Russia uses world war threat to dictate Syria policy: Turkish PM
AP PhotoRussia is deliberately using the threat of a possible world war in order to dictate its policy in Syria, according to Turkish Prime Minister Ahmet Davutoğlu.
“Russia is consciously engaging in a perception operation to suggest ‘there could be a world war.’ By keeping this on the agenda, Russia continues to bother the world and dictate its policy,” Davutoğlu said Feb. 15 en route to Kyiv for a one-day visit.
“We should not be tricked with this perception operation,” he added.
Davutoğlu was referring to Russian Prime Minister Dmitry Medvedev’s words in Germany’s Handelsblatt newspaper on Feb. 11 that “world war” was possible if international powers failed to negotiate an end to the conflict in Syria.
Medvedev also said the United States and Russia, and even Turkey, must exert pressure on all sides in the conflict to secure a cease-fire.
On Feb. 13, Medvedev said strains between Russia and the West had pushed the world “into a new cold war.”
“On an almost daily basis, we are being described as the worst threat – be it to NATO as a whole, or to Europe, America or other countries,” Medvedev said.
On Feb. 14, British Foreign Secretary Philip Hammond said Russian President Vladimir Putin was the only man who could end Syria’s civil war “with one phone call.”
Speaking on BBC1’s The Andrew Marr Show on Feb. 14, Hammond said the political situation in Syria had not changed in the past year and that “whether or not al-Assad goes or stays” depends on Russia’s influence.
Davutoğlu has once again vowed that Turkey will not allow Syria’s Azaz district, in the countryside north of Aleppo, to fall to the forces of the Syrian Kurdish Democratic Union Party (PYD).
“We will not let Azaz fall,” said Davutoğlu. “If they come close to Azaz once again, they will find the fiercest response.”
During the weekend, Turkey’s army shelled People’s Protection Units (YPG) targets, the military wing of the PYD, which Ankara has dubbed as a terrorist organization and an extension of the outlawed Kurdistan Workers’ Party (PKK), after the group seized an air base north of Aleppo, further complicating the conflict on NATO-member Turkey’s southern border.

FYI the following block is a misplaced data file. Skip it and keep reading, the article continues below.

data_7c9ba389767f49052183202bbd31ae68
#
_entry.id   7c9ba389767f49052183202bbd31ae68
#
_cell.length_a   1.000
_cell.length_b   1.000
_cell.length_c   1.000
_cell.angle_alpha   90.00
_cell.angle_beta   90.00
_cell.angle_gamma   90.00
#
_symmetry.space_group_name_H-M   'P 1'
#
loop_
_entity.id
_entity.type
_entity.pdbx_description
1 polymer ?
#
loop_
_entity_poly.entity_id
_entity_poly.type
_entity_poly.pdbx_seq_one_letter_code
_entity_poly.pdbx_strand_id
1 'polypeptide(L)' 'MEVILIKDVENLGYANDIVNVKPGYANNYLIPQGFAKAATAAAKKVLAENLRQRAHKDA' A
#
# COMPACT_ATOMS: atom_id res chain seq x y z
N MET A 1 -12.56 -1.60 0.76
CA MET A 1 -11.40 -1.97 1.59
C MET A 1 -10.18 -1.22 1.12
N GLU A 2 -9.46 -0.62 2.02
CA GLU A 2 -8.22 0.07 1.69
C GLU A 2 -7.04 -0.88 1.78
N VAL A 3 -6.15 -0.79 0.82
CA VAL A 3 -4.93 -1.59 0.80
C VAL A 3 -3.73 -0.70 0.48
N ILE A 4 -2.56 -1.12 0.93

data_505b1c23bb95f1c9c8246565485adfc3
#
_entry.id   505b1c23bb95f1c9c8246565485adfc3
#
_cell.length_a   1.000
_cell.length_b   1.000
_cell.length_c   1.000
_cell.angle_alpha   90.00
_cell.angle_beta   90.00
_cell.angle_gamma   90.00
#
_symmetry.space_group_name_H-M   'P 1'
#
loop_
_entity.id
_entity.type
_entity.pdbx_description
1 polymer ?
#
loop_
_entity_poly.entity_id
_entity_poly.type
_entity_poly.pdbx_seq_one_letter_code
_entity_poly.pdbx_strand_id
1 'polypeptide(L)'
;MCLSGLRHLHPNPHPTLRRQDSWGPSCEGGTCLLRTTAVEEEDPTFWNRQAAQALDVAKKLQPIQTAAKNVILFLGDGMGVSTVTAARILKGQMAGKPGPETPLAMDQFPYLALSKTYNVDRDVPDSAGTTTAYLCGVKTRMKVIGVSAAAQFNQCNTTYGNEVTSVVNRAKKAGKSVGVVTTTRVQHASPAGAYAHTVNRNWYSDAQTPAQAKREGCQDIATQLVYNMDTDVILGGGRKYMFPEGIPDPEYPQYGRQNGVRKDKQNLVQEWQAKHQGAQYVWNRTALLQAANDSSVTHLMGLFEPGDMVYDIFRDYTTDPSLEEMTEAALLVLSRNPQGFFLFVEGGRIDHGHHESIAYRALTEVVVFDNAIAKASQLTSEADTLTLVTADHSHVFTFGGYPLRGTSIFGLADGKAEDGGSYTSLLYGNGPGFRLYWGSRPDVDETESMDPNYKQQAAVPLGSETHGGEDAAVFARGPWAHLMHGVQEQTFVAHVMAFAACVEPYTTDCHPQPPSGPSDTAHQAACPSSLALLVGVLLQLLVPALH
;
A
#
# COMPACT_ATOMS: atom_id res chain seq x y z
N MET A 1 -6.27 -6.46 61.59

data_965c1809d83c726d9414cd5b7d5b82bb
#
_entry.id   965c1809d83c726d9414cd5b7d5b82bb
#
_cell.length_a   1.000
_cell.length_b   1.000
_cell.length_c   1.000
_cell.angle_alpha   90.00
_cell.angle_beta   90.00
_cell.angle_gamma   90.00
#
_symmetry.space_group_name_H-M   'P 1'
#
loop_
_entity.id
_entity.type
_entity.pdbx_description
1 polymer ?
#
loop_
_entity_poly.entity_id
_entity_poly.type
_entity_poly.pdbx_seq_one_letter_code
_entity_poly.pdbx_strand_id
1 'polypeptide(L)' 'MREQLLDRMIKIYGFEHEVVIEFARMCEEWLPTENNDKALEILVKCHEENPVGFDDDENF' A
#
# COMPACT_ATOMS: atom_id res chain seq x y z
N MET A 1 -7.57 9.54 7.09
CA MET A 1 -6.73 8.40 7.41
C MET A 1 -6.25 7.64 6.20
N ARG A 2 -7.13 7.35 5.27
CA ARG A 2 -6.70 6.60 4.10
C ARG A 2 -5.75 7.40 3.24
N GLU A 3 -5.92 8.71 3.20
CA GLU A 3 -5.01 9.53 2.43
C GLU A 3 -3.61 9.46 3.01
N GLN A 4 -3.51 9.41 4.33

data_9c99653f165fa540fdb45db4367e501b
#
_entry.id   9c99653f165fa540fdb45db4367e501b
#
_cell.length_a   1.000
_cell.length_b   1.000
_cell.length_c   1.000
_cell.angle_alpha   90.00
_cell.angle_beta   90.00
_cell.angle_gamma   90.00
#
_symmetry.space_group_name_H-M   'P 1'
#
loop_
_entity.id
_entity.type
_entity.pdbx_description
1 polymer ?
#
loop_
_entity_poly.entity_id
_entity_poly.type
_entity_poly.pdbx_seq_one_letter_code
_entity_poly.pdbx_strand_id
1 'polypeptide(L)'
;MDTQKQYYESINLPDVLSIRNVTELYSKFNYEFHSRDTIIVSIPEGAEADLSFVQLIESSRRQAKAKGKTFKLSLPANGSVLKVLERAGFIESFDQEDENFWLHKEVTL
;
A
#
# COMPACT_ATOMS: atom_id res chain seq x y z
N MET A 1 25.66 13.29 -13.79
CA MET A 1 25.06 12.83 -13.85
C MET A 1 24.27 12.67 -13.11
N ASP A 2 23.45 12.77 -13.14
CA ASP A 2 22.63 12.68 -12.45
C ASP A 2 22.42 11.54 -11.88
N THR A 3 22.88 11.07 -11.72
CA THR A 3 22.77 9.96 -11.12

Washington, which does not see the YPG as terrorists, backs the group in the fight against Islamic State of Iraq and the Levant (ISIL), and a row has been simmering between Turkey and the U.S. over the different designation of the group.
Davutoğlu said Turkey would “react decisively” if the YPG and the PYD, which Davutoğlu accuses of acting as the tools of Russia in the region, continue to attack Azaz and cause the flow of migrants.
Referring to PYD co-chair Salih Muslim’s words rejecting Turkish demands to withdraw from positions near the border, Davutoğlu said there was no need to say that they “would not withdraw,” as “YPG forces had been removed from around Azaz.”
“If they do not withdraw, we will make the Menagh air base unusable. I said this to [U.S. Vice President Joe] Biden,” said Davutoğlu.
“Turkey’s position is clear: The YPG will not pass to the west of the Euphrates River and the east of Afrin,” he added.
Meanwhile, Davutoğlu accused Russia and the PYD of violating international law in Syria in order to gain territory before a solution is reached.
“The Syrian regime, its supporter Russia, others and terrorist organizations, especially the YPG, are committing many crimes against humanity in Syria today. They are openly violating international law in order to gain territory before a solution,” Davutoğlu said in Kyiv during a joint press conference with his Ukrainian counterpart, Arseniy Yatsenyuk.